Page 8

19th century brownstones on the oceanside of East Broadway are divided into yuppiefriendly condos, and bus service provides easy access to downtown, the Red Line, and Logan Airport. Remax Realty of East Broadway indicated that, on average, most of their clientele are young professionals. They advertise accordingly, painting South Boston as a less-expensive alternative to Back Bay, with six miles of shoreline beaches and several public parks. Indeed, Marine Park and Pleasure Bay offer residents a chance to experience the benets of a maritime setting while still living in an urban environment. However, this change in demographics has created a demand for more chain businesses. West and East Broadway have become home to CVS, Radio Shack, and H & R Block. The local businesses that have survived and popped up because of the “yuppie” immigration are run by, as Dick Kelly describes, “out-of-towners” who wouldn’t be able to buy a two-bedroom condo in the area, usually in the price range of $330 thousand. Like many of the current custodians of family-owned Southie businesses, Dick Kelly no longer lives in the community. Likewise, owners and operators of recently founded stores in Southie cater to a neighborhood they cannot afford to be a part of. Jen, a 30-something manager of B.Y.O.D., a dog grooming business, said “I think 6

THE OBSERVER

April 6, 2009

Southie’s awesome. I’d like to live here.” Unfortunately, the price of entry has been driven up by many of the dog-lovers B.Y.O.D. caters to. “There are more dogs than kids here,” Jen said. While the Lower End is less gentried than the historically more afuent Point area, it is quickly becoming a hub for young commuters attracted by its proximity to the Broadway and Andrew Red Line T-stops. Trendy bars like Slainte’s as well as pastel painted condos dot West Broadway, and its former projects now provide retirement housing. While the Old Colony housing projects of McDonald’s youth still stand on 9th Street, a string of Lower End construction projects indicate that future decades will bring renovations to the remaining relics of Southie’s lower class. Of the Lower End’s rejuvenation, Dick Kelly noted that South Enders have always taken pride in their community’s appearance: “It’s all about keeping the area looking new and clean.” However, Southie’s changing appearance is also indicative of the demands of the “yuppie” demographic that seem to be pushing the lower and middle-class families of Southie out. Conclusion Ultimately, the past stereotypes about Southie may be based in fact, but they distort the extent to which South Boston was a conict-ridden area. With the 1970s bus-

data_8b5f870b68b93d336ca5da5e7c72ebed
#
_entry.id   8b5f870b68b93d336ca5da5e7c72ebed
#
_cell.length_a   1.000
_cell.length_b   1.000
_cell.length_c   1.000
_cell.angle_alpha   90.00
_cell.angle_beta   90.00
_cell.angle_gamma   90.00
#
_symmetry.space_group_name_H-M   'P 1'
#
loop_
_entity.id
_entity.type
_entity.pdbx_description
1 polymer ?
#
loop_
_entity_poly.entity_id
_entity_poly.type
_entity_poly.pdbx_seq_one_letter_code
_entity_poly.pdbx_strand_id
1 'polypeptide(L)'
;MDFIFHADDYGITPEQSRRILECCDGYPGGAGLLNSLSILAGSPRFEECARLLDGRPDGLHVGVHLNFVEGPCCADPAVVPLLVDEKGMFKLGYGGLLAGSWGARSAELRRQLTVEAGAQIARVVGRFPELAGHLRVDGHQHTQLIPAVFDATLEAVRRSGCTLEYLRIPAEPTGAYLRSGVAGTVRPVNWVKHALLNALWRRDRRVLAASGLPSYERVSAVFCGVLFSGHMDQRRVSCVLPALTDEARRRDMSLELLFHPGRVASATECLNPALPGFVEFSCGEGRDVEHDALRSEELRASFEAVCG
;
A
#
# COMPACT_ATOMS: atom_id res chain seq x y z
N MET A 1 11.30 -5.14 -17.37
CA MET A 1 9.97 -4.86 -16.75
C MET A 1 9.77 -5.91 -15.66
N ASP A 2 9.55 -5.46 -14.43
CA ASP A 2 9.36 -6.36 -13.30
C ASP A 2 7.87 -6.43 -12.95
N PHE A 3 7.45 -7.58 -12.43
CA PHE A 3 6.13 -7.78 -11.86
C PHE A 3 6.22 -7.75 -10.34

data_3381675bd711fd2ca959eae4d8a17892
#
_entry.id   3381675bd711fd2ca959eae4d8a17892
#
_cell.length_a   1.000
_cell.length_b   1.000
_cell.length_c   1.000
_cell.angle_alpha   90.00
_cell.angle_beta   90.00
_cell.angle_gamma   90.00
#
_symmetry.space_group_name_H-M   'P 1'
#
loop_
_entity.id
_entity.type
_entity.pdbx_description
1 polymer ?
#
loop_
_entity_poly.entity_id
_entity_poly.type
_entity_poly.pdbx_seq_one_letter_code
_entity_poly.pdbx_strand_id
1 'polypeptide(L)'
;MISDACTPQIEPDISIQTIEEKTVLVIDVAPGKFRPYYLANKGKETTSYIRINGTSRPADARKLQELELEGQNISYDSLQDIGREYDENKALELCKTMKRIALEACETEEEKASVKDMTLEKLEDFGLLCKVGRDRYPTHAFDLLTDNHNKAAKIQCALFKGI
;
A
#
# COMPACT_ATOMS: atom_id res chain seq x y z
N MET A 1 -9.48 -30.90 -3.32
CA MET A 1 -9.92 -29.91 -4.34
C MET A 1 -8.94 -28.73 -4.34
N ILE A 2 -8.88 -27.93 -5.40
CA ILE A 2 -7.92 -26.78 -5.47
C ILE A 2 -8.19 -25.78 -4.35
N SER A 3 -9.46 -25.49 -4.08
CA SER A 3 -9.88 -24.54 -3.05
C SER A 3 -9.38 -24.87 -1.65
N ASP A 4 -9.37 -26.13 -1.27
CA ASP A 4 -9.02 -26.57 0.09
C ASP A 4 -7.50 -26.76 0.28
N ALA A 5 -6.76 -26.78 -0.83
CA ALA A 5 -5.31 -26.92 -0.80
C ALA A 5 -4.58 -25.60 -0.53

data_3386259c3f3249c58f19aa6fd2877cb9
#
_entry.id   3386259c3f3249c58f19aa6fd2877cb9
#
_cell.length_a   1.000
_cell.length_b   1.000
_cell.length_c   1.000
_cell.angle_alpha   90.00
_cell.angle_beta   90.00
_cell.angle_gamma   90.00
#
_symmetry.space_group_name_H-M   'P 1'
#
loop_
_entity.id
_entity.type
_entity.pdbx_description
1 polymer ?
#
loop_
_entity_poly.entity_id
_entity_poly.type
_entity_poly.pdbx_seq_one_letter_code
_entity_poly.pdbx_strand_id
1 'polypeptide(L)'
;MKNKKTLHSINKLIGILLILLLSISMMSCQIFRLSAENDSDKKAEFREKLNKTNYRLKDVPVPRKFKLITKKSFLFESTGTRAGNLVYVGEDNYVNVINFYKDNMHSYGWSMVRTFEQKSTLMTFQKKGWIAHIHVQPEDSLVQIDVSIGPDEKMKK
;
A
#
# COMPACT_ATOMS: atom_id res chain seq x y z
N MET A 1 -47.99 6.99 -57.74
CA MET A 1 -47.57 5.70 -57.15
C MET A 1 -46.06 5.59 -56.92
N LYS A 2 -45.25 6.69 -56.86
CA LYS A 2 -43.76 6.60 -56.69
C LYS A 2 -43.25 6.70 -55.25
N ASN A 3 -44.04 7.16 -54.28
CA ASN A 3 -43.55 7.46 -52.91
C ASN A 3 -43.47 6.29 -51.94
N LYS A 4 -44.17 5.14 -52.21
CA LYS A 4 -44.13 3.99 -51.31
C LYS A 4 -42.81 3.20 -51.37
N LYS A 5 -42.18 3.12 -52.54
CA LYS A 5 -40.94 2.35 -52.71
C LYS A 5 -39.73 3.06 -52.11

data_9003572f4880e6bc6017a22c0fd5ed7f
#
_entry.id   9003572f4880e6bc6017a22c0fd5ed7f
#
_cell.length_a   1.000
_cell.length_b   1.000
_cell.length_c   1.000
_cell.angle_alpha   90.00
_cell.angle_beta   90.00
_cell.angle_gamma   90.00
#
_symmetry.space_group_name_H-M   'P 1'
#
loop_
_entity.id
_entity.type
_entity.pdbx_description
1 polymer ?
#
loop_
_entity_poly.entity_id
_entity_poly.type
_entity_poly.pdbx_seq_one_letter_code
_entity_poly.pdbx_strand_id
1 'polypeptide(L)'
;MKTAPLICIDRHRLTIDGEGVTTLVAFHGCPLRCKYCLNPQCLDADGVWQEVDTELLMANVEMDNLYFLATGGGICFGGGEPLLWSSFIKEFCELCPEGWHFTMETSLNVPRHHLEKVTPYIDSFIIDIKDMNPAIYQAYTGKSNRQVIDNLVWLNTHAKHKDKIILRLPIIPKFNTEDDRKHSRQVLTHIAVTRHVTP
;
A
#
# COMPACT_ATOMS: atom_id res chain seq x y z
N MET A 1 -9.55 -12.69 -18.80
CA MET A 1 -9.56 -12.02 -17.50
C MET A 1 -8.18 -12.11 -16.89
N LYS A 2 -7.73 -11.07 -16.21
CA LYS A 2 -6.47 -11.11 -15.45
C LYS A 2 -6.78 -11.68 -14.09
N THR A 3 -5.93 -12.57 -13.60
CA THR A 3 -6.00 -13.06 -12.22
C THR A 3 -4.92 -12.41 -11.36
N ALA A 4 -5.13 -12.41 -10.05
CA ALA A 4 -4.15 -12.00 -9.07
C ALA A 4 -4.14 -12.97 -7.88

ing, some of Southie’s residents may have been disturbed by race, but many more were concerned with their community and children’s education. The area, though predominantly Irish, also had and still does have vibrant, ethnically diverse populations. Though Catholicism is prominent, there are many other religious groups long established in the neighborhood. Finally, though parts of the Lower End were violently disrupted by organized crime, other areas such as the Point were still familyoriented communities. Today, South Boston is changing rapidly with the demand for commuter-friendly and up-scale housing, pushing many of Southie’s traditional residents out; however, with these changes comes the economic opportunity for restaurants, shops, and retail to develop in the neighborhood, catering to a population of young professionals. As Southie grows and develops, the community that was is quickly disappearing, posing the question of whether or not Southie’s complex history will ever be more than a media stereotype. Movies like The Departed and memoirs like All Souls depict one aspect of the South Boston community. However, to truly understand the neighborhood that existed, it is necessary to take into account the additional focus on family and community that dened Southie’s past just as much as the nationally highlighted controversies did. O

Spring 2009 - Issue 6  

Tufts Observer (Volume CXVIII Issue 6)

Spring 2009 - Issue 6  

Tufts Observer (Volume CXVIII Issue 6)